Beta- Amyloid Peptides
ß-Amyloid (Aß) peptides are generated as cleavage products 39 to 43 amino acids in length from the membrane protein,Amyloid Precursor Protein (APP) by two proteases, ß-secretase and ã-secretase (1-3). While only a small amount is processed by â-Secretase, also known as BACE1 (â-secretase APP cleaving enzyme) or memapsin, APP is predominantly processed by á-Secretase, producing a 83-amino acid C-terminal fragment, C83. Subsequent cleavage of C83 by ã-secretase produces a non-toxic N-terminal 3kD protein (1-2).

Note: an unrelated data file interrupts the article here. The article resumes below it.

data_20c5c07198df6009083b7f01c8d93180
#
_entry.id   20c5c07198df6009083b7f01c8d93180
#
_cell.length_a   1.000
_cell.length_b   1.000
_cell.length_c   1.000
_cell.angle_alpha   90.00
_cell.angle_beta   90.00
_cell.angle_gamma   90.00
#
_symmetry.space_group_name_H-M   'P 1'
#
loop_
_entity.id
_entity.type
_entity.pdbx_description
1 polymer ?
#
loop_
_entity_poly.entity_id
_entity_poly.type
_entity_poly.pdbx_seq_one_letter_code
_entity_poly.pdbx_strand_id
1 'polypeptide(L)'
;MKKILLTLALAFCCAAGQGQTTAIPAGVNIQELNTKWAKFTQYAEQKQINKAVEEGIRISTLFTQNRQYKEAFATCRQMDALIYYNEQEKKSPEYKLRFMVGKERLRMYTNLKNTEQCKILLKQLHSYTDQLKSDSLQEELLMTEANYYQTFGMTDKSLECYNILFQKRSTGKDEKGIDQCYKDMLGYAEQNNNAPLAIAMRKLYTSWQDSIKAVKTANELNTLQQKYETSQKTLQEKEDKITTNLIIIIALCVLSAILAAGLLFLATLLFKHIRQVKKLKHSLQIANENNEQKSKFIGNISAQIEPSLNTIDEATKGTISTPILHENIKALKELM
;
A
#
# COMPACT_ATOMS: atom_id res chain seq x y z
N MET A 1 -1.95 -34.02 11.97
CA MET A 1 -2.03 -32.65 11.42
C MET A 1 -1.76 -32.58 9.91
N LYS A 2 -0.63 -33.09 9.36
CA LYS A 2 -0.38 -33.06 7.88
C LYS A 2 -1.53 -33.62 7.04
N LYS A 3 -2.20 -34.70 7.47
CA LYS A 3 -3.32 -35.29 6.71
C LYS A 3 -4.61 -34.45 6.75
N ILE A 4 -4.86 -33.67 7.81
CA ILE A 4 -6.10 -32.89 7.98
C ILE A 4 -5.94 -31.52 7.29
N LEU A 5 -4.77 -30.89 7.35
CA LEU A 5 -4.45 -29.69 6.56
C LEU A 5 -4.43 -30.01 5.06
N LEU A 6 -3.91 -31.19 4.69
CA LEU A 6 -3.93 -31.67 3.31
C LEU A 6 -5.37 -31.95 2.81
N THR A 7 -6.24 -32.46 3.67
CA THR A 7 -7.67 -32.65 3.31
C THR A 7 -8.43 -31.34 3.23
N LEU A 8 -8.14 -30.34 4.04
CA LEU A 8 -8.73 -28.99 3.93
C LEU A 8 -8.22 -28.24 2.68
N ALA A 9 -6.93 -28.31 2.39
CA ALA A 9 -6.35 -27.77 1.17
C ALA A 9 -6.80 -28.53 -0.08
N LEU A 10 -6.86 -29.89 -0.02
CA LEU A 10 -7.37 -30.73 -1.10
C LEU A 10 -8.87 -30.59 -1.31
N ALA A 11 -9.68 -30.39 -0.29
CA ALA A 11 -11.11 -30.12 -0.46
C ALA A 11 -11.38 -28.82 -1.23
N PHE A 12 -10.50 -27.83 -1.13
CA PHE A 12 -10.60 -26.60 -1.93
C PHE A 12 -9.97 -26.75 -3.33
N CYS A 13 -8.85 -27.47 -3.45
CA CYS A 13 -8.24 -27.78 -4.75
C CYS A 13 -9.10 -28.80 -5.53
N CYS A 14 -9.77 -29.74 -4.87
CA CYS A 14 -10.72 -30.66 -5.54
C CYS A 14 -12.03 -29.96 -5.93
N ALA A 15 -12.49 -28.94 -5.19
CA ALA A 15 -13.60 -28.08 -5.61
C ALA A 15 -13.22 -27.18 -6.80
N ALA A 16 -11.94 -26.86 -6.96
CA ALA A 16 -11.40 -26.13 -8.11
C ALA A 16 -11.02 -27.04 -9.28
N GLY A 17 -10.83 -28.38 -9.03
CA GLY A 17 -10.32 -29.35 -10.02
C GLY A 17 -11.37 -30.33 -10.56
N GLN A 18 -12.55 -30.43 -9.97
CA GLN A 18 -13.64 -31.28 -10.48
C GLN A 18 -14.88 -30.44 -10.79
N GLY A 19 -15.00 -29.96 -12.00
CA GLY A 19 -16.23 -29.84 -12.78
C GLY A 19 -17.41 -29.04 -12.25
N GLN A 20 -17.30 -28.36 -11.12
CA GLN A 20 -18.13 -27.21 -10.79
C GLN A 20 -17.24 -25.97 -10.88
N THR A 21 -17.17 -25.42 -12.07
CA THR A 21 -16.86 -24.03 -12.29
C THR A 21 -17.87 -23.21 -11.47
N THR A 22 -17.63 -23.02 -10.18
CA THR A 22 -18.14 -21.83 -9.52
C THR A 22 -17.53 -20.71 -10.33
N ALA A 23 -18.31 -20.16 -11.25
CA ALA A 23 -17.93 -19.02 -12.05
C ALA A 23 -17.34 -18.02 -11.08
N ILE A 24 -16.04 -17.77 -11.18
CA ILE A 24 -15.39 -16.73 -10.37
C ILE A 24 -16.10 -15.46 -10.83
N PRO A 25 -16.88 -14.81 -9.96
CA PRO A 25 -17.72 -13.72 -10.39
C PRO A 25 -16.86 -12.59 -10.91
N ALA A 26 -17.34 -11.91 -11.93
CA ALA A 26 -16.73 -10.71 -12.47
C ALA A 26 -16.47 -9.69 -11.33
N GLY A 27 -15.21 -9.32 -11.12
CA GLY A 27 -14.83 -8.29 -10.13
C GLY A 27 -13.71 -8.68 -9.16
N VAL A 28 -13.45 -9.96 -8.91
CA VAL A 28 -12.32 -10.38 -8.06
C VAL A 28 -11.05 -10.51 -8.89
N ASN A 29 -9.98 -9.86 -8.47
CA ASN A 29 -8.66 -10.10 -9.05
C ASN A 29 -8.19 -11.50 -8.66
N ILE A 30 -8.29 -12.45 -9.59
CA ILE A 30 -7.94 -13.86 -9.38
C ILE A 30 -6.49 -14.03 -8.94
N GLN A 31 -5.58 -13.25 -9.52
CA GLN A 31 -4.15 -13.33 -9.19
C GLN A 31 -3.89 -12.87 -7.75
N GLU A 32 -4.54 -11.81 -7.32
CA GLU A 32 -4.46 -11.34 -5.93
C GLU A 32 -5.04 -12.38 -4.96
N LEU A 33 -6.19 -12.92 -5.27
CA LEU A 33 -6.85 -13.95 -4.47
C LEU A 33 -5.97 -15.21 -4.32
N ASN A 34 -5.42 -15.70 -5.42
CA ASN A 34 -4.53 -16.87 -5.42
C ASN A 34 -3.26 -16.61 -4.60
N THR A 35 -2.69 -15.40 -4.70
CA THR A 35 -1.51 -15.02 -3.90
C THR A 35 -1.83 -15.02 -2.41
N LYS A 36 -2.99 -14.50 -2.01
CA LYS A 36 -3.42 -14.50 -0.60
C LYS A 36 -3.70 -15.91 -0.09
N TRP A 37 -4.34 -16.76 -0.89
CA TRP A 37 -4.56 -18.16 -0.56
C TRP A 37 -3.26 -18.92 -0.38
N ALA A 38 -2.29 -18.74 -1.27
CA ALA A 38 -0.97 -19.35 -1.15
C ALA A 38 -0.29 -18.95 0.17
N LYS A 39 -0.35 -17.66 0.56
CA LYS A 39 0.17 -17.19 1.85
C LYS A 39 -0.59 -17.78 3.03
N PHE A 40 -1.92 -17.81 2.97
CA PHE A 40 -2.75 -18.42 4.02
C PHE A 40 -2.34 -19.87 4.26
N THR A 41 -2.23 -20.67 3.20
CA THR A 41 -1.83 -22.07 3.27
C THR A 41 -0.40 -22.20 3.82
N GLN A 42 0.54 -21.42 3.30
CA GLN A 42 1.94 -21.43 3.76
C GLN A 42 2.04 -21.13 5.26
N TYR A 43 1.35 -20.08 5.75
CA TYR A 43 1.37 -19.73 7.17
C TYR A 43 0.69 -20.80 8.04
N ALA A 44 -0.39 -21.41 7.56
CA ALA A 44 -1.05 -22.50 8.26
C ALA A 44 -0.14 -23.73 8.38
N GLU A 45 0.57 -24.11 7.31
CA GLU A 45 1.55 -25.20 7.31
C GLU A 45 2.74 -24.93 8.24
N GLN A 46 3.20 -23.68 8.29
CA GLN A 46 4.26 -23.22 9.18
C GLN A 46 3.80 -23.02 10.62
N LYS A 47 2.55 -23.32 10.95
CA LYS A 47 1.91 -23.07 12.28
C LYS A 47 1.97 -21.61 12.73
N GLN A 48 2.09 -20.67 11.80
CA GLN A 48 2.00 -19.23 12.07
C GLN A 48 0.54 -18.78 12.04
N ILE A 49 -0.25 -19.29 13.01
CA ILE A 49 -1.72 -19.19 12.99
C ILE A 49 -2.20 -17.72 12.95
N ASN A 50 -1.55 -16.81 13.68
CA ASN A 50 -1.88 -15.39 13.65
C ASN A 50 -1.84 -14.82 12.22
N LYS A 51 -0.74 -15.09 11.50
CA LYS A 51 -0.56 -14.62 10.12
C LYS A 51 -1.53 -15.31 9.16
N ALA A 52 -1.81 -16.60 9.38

Aßs are amphiphilic peptides with a hydrophilic N-terminal domain (residues 1 to 28) and a hydrophobic C-terminal (residues 29 to 40-42), the latter corresponding to a part of the transmembrane domain of APP (4). ß-Amyloid assembly into fibrils is initiated by a conformational transition from random coil to ß-sheet (hence the name ß-amyloid) and a nucleation-dependent aggregation process (4). Aß peptides that are 39 to 42 amino acid residues in length with a molecular mass of approximately 4 kDa are the core components of neuritic plaques seen in Alzheimer's disease (AD) brains. The presence of excess amount of Aß deposits and neurofibrillary tangles, NFTs (5-6), comprising of hyperphosphorylated Tau proteins are the hallmarks of an AD brain (1).